• There are nearly four (3.6) times as many lone parent (43.1% v. 11.9%) in the most disadvantaged decile compared to the most affluent decile. Furthermore, the relative ratio has increased from 2.9 in 2006 to 3.6 in 2016 indicative of the increasing clustering of such families in particular geographical areas.
  • The proportion of the adult population with primary education only in the most disadvantaged decile is about ten times that in the most affluent decile (29.1% v. 3.0%).
  • Again, this ratio has dramatically increased  from 6.4 in 2006 to 9.8 in in 2016.
  • The same relationship can be observed with regard to the proportions with high education. In the most affluent decile, exactly two thirds of the adult population has acquired third level education, this compares to just one in ten in the most disdvantaged decile (66.2% v. 11.3%).
  • Social class composition, as measured by occupations again exhibits similar relationships as education, with higher and lower professionals accounting for nearly five times the share in the most affluent as opposed to the most disadvantaged decile (56.8% v. 12.4%)  and the reverse relationship applying for semi and unskilled workers which are about four times more prominent in the most disadvantaged  decile (33.7 % v. 8.1%).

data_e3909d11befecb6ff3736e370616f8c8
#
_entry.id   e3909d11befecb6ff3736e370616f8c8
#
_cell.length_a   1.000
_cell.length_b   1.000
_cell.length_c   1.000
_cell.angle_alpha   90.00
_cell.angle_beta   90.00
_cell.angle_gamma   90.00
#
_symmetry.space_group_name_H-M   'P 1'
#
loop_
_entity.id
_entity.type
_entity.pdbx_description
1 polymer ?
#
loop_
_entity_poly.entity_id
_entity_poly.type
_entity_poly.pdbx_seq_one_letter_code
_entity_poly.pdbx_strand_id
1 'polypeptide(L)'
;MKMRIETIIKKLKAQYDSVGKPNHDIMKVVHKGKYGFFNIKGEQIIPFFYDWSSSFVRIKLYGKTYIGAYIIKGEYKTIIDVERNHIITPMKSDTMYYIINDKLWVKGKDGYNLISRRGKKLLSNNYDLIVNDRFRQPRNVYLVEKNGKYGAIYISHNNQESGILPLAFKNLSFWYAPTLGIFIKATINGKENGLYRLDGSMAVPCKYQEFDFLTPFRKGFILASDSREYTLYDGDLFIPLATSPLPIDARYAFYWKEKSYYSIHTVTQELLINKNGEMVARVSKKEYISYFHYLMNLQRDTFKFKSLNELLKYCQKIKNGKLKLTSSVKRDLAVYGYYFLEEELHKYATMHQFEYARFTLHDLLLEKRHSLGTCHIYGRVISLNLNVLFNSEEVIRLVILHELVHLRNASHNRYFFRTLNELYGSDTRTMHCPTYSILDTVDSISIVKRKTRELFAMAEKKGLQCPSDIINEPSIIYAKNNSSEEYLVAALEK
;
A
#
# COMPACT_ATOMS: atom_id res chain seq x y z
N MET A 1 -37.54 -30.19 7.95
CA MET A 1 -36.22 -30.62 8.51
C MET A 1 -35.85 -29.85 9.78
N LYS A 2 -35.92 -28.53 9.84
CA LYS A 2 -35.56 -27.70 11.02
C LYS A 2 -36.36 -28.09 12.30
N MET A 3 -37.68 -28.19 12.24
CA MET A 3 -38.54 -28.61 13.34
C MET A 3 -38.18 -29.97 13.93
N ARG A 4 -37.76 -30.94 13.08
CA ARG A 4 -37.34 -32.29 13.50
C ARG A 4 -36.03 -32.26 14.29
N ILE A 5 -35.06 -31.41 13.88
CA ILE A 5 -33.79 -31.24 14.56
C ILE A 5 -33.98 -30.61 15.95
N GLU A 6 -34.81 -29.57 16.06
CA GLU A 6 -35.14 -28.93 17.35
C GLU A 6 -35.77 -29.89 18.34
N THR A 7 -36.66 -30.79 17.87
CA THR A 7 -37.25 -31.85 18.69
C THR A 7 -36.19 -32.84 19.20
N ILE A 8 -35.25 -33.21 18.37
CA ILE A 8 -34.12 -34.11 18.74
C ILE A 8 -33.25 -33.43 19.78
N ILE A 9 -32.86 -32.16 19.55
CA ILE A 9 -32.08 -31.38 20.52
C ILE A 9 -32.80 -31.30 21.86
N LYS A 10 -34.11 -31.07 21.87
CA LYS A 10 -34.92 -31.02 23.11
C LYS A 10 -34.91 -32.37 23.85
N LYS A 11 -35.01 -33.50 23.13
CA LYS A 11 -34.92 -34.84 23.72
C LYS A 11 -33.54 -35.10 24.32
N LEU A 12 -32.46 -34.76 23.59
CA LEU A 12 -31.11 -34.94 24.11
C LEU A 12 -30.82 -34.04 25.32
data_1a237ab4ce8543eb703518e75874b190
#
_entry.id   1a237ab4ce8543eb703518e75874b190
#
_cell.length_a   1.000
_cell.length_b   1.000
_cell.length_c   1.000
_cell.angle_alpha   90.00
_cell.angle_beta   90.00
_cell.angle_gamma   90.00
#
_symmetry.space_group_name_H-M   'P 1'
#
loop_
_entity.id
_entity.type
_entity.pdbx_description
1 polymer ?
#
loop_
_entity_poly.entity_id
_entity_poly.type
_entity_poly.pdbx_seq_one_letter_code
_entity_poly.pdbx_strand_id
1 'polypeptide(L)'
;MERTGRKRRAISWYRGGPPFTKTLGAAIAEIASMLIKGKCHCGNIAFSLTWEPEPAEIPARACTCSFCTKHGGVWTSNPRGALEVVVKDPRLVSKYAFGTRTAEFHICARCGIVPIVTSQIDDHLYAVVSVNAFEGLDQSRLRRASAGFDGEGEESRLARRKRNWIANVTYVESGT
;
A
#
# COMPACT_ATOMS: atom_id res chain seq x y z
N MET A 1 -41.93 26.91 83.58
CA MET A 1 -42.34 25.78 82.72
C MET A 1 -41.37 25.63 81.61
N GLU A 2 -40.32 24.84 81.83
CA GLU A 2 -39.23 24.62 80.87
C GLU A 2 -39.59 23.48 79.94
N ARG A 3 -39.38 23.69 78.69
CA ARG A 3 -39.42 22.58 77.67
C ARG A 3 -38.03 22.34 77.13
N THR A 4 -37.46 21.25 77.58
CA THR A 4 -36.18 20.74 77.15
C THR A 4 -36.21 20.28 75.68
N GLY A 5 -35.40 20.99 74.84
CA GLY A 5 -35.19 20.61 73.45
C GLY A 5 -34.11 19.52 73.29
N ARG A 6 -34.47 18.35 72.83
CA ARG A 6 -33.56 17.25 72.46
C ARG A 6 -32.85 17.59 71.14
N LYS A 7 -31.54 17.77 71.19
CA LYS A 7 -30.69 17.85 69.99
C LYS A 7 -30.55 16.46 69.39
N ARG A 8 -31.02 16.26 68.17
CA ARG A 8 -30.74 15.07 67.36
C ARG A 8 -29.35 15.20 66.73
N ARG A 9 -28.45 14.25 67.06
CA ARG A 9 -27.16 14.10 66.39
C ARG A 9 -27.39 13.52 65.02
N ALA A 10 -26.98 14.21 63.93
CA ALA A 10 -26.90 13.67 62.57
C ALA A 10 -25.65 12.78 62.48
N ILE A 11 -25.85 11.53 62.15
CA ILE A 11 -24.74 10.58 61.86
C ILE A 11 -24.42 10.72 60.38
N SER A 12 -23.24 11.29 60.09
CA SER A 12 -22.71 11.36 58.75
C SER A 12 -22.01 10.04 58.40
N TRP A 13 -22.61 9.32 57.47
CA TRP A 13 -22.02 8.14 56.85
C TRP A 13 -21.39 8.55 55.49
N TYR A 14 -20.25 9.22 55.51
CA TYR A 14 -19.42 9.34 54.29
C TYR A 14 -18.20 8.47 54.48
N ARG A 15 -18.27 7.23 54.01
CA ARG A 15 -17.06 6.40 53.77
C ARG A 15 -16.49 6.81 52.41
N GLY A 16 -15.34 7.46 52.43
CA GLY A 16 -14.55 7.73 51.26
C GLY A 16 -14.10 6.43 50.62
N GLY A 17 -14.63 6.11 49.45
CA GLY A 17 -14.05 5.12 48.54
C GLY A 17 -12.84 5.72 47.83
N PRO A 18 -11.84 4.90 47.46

• Male unemployment is more than seven five times as prominent in the most disdvantaged decile (35.8% v. 4.9%) and female unemployment is about five times as prominent (28.5% v. 5.7%)
  • With regard to all of the above observations, we can further observe that the relative ratios have increased between the 2006 and  2016 census waves, which appears to indicate that social gradients – or social inequality -  has consistently and significantly widened over the past ten years.
  • The extent to which these increases in the social gradients are also clustered in specific geographical neighbourhoods can best be judged from the analysis by Local Electoral Area (LEA).
  • The best way to do so is by comparing the 2006, 2011 and 2016 relative HP deprivation scores for the most affluent LEAs v. the most disdvantaged LEAs. Indeed, for the five most affluent LEAs the HP scores have further increased; i.e the LEAs are experiencing in 2016 an even greater relative affluence than in 2006. By contrast, the movement of the relative HP scores for the five most disadvantaged LEAs is slightly more diverse, with some areas having improved their relative position and others having experienced even further marginalisation.

[1]   Note: The unweighted change in the mean of the 18,488 Absolute HP Index Scores is 7.0. However, when referring to aggregate areas, the correct measure to use is the population-weighted aggregate index score, and the change in the mean for Ireland as a whole is 6.6 points.